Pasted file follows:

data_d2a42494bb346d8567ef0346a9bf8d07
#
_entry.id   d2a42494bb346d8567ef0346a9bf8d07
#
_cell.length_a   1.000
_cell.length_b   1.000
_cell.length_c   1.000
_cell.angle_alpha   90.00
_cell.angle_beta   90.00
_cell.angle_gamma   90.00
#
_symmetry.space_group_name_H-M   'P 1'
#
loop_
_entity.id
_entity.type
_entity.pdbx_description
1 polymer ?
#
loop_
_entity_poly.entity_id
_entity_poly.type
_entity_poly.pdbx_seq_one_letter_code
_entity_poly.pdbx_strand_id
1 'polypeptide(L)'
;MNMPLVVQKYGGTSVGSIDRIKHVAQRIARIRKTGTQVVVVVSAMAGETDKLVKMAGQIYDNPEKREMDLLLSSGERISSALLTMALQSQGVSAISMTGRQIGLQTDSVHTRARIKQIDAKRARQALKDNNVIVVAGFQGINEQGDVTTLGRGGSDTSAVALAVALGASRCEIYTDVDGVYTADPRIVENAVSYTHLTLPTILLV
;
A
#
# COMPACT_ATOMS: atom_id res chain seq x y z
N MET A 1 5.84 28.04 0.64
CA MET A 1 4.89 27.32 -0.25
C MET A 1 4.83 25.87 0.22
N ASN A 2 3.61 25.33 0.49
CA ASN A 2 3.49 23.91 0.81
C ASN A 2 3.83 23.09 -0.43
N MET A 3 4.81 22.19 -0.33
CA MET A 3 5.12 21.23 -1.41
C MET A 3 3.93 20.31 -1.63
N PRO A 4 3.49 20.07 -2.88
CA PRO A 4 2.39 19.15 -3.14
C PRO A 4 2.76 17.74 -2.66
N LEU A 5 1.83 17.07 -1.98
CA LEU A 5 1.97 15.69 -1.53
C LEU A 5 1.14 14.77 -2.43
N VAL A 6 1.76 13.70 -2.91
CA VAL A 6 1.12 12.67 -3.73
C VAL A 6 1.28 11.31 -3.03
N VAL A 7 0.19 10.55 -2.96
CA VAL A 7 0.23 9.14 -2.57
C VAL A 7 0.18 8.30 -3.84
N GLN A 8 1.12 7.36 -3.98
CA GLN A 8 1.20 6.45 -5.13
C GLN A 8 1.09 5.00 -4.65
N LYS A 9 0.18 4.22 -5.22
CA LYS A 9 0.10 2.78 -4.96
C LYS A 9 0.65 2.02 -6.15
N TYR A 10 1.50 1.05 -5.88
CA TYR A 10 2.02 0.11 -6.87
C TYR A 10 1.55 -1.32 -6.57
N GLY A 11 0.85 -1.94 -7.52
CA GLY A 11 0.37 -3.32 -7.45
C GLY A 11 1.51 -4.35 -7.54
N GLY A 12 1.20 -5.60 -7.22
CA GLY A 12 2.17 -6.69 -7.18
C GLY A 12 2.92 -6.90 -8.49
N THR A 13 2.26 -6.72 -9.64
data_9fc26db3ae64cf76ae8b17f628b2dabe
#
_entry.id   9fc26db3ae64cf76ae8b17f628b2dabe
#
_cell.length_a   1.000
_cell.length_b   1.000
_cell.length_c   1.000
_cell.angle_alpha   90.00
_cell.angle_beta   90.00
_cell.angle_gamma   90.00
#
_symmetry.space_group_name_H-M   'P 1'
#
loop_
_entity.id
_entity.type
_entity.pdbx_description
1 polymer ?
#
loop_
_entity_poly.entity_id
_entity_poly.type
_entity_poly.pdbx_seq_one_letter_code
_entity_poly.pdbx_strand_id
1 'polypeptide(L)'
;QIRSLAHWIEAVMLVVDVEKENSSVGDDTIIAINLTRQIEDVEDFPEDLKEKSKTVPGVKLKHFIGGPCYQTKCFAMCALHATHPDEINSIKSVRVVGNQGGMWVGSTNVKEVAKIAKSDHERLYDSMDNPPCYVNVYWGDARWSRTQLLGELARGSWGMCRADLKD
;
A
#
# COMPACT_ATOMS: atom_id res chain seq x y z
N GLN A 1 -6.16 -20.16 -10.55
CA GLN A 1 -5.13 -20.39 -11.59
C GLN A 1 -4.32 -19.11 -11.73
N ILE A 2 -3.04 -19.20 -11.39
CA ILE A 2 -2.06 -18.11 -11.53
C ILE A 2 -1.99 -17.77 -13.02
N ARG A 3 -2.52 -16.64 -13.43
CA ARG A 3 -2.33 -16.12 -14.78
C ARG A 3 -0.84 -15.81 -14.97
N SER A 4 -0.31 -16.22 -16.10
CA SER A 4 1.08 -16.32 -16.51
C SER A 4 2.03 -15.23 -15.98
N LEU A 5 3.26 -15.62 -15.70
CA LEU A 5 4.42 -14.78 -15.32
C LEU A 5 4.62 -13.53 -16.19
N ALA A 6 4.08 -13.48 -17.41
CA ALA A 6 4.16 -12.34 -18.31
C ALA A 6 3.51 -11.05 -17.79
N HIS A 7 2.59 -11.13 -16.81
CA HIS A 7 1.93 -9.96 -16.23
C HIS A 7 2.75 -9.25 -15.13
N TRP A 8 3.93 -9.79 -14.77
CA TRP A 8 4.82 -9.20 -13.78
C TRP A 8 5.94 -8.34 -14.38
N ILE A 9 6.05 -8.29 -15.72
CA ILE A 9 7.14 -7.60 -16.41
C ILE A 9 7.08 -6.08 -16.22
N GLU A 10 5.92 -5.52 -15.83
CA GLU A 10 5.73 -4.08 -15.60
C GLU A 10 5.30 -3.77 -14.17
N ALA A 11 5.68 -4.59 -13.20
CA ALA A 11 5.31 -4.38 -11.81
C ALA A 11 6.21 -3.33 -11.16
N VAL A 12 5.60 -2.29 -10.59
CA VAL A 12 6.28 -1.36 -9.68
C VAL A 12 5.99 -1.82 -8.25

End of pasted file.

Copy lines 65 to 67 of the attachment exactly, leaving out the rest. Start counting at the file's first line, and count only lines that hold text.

CA GLY A 12 2.17 -6.69 -7.18
C GLY A 12 2.92 -6.90 -8.49
N THR A 13 2.26 -6.72 -9.64